It's on days like this (Friday) you really know why you do a job like this. Glorious sunshine, a gentle breeze, birds migrating and birds getting on with breeding. I have to admit, having this view for an 'office' is pretty good.
The section of cliff that has been crumbling into the sea over the last couple of years seems to have remained fairly intact over the winter. The nice new signs that I put out last year seem to have attracted quite a bit of attention though. Beak marks can be clearly seen in the tattered remains, some of the signs have corners missing, and some have come off completely!
Monitoring work is under way, the Gannets have started laying eggs, Kittiwakes are on their nests, Guillemots and Razorbills have taken up residence on the ledges and amongst the boulders, Puffins have come back to their burrows, and the Bonxies are ever watchful for their next meal!
Each year monitoring takes place at fixed study plots at different places on the cliffs, these are photographed and each nest numbered. Each nest is followed through the breeding season so productivity can be measured.
Gannet Study plot
A beautiful Gannet surrounded by human rubbish
Migrants are still coming through, Willow Warblers and Chiff Chaffs are flitting through the bushes, and they have even been singing in the sunshine which is a nice sound of spring that doesn't happen all that much up here. One impressive bird to get this far north is a Hoopoe. Brydon Thomason spotted one at Hermaness and immediately put out the message to locals and came and got me to go and find it. Unfortunately it had disappeared, but it was an excellent record. The Shore Station garden was living up to it's reputation as a sheltered place for the occasional migrant. As well as two Chiff Chaffs (one singing) there was a nice male Pied Flycatcher who was happily feeding from the bushes while I watched quietly from behind the wall.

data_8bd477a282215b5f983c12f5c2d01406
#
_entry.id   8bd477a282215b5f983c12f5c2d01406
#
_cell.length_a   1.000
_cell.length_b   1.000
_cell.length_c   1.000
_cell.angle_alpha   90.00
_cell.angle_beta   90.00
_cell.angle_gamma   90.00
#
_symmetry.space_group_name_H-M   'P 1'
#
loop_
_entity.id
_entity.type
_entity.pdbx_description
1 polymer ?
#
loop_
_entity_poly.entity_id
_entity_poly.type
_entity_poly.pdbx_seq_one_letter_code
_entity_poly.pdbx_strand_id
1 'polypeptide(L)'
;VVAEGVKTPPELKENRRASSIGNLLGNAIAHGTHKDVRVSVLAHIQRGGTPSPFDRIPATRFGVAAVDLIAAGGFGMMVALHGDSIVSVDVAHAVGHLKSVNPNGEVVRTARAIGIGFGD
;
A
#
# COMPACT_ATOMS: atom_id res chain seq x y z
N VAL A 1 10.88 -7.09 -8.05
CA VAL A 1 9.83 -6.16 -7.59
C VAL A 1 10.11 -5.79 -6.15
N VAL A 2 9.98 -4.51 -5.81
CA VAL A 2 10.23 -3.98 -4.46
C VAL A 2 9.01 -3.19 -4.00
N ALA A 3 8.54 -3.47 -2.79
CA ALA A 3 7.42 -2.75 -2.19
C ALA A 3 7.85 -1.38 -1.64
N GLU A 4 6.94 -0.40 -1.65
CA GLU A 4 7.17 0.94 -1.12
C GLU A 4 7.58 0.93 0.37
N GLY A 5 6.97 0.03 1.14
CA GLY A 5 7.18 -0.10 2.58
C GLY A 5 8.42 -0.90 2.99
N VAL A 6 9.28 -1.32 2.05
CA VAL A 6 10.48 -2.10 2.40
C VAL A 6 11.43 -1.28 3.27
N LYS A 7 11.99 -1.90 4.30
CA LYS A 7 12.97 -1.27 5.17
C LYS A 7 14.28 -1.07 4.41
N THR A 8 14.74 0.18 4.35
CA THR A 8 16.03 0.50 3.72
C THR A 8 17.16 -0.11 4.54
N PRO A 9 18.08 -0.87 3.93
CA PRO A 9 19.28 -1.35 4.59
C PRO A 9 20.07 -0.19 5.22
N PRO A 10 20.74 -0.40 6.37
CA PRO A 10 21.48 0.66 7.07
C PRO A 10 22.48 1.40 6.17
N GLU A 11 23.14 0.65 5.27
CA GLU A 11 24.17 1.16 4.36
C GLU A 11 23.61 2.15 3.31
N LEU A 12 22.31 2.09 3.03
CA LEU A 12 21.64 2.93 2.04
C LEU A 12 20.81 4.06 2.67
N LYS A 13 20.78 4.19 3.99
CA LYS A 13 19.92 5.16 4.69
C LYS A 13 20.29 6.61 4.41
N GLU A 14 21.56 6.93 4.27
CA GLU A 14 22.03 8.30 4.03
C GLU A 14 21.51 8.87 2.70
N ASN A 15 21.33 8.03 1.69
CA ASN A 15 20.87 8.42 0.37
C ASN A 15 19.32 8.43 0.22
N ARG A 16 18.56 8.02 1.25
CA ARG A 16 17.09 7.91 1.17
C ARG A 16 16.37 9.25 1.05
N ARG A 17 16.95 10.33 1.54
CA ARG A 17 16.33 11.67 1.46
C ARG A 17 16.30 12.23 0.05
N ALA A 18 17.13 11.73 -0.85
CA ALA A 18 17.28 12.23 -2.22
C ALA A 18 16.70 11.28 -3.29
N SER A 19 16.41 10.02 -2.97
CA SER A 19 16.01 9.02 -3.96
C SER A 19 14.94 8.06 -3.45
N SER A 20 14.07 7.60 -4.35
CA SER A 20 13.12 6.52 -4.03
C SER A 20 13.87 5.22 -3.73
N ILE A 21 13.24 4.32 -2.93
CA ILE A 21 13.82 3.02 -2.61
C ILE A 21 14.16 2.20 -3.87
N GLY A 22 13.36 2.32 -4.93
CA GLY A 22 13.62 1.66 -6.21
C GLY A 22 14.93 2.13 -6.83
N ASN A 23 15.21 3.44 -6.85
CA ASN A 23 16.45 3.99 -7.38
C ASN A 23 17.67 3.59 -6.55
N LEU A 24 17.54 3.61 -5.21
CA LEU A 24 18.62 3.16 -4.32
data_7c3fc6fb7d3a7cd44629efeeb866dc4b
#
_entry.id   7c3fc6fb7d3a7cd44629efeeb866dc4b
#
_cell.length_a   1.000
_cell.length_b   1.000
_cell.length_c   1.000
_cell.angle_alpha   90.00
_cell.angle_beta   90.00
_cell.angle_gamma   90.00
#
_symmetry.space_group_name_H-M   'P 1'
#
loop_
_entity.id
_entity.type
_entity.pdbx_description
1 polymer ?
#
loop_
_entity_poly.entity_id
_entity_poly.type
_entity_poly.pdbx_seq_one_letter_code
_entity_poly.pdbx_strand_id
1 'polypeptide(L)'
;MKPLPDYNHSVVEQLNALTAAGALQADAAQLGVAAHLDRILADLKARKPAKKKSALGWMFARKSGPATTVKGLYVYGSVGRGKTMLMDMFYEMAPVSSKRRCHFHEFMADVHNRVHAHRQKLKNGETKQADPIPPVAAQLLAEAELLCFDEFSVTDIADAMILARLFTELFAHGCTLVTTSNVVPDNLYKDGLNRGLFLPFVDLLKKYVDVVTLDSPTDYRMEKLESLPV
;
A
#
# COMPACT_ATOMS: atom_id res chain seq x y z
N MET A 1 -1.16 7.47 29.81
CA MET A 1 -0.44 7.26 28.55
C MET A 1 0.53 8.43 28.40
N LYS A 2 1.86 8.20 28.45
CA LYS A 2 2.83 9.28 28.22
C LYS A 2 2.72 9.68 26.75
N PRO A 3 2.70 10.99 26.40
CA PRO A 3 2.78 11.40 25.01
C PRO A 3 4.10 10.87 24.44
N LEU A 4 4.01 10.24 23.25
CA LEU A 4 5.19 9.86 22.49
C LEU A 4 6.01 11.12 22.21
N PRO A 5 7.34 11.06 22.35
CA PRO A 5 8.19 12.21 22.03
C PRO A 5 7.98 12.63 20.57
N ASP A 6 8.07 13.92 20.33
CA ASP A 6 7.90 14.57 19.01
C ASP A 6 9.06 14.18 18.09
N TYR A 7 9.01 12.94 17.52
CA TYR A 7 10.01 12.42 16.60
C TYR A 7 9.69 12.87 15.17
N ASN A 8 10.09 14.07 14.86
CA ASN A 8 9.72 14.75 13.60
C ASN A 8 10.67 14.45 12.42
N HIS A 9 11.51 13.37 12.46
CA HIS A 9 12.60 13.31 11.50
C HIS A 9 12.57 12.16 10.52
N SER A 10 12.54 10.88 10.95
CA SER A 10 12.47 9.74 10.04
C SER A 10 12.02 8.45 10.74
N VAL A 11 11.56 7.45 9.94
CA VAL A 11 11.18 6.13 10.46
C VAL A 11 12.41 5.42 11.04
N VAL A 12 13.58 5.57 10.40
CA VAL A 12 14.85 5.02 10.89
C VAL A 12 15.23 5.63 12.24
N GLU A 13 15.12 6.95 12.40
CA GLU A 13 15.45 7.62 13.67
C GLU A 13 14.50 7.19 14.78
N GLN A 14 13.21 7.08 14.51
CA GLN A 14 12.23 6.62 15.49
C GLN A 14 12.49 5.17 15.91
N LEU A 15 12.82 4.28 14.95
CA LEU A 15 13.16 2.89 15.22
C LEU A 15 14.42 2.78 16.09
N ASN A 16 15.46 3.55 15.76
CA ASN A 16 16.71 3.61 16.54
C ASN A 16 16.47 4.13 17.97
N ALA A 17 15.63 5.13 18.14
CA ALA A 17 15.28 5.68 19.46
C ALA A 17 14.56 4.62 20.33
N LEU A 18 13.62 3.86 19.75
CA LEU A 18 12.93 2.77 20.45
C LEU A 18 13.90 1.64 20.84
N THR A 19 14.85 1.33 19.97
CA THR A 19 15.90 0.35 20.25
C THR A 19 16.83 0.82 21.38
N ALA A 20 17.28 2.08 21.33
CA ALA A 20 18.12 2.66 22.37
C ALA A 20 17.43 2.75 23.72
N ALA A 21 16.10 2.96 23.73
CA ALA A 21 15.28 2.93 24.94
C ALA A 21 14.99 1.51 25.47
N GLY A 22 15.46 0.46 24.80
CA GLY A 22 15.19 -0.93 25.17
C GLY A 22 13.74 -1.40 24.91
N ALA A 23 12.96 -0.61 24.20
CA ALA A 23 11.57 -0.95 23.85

Male Pied Flycatcher
Early in the day a local birder/photographer and friend Rob Brookes had spotted a Sea Eagle flying over his home so the rest of us were keeping our eyes peeled. On the way back from the cliffs I got a quick call from Brydon to say that there was a Sea Eagle just heading over the hill from the reserve carpark. It was coming my way and the first I knew was that all the Bonxies were all up in the air, not something that happens often as they are usually the top of the food chain. The Eagle flew across the reserve, and came directly over my head, I could see it looking down at me, and he circled a few times before heading off North East and gaining some impressive height. This bird is tagged as number 08 from a reintroduction project, you can see the wing tags in my photo.
Juvenile Sea Eagle
Writing this unfortunately it's turned cold again, but hopefully it'll brighten up again very soon and give the migrants a chance to pass our way!